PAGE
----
Chris Morran
Consumerist
February 18, 2014

Weeks after the U.S. Attorney General issued guidance allowing tech and telecom companies to provide slightly more information about federal law enforcement requests, AT&T has issued its first accounting of these queries. And according to the data, the Death Star received national security letters dealing with up to 5,000 accounts in all of 2013, while court orders issued under the Foreign Intelligence Surveillance Act during the first half of 2013 were tied to more than 35,000 accounts.

According to AT&T’s explanation of these requests, the national security letters are subpoenas from the FBI regarding “counterterrorism or counterintelligence” that are limited to non-content information, like phone numbers dialed or information about the subscriber.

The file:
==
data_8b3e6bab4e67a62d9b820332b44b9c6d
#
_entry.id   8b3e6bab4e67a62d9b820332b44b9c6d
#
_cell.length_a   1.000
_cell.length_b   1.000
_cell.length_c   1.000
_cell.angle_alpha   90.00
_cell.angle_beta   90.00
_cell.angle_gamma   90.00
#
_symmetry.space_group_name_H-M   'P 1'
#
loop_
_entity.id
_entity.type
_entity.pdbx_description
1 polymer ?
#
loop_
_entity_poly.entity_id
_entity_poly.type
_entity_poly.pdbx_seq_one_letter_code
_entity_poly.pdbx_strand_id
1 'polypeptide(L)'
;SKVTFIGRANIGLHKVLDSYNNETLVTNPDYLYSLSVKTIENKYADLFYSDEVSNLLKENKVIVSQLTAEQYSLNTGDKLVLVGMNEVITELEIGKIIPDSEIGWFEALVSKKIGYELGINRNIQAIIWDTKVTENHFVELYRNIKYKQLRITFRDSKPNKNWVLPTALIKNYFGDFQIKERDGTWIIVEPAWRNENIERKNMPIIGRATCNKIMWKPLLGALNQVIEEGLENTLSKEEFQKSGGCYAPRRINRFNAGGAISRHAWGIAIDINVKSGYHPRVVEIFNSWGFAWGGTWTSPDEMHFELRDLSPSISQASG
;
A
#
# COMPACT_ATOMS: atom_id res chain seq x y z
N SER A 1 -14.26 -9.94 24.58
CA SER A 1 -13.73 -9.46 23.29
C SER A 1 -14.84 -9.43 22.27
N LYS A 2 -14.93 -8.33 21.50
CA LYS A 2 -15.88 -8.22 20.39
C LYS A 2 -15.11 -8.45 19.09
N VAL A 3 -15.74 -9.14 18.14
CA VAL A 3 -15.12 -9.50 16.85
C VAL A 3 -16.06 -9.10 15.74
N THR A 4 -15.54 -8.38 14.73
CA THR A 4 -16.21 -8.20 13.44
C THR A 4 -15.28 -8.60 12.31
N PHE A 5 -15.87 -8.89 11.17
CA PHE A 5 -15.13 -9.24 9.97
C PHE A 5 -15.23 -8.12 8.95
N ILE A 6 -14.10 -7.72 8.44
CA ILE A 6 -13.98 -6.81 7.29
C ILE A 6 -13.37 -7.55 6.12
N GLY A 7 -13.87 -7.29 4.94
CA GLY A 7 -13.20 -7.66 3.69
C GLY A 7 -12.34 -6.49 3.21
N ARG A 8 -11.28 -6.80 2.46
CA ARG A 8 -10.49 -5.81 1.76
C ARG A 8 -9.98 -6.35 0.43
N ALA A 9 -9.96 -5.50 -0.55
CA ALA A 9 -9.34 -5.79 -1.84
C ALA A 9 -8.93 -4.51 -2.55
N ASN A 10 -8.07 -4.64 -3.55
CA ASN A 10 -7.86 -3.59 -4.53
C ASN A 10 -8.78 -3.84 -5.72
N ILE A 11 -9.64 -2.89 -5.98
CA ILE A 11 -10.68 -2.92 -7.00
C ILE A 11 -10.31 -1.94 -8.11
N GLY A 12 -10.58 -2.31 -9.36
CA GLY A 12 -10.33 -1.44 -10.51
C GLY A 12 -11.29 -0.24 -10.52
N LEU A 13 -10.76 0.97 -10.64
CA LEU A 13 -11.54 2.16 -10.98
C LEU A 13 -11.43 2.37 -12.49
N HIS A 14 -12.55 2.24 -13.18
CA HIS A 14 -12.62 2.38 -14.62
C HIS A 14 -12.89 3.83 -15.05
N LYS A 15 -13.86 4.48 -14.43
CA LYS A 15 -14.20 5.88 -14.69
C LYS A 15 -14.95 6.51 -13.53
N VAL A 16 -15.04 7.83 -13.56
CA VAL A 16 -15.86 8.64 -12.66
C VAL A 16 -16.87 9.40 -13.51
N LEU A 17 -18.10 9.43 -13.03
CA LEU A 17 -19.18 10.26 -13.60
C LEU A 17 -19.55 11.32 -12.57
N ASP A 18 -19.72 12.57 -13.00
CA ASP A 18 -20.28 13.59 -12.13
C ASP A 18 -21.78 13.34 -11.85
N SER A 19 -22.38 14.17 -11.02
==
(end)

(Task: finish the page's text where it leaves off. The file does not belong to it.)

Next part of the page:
Because the law prohibits AT&T from providing a specific number on these requests, the company can only say that it received between 2,000 and 2,999 national security letters in 2013. These letters covered requests for between 4,000 and 4,999 accounts.


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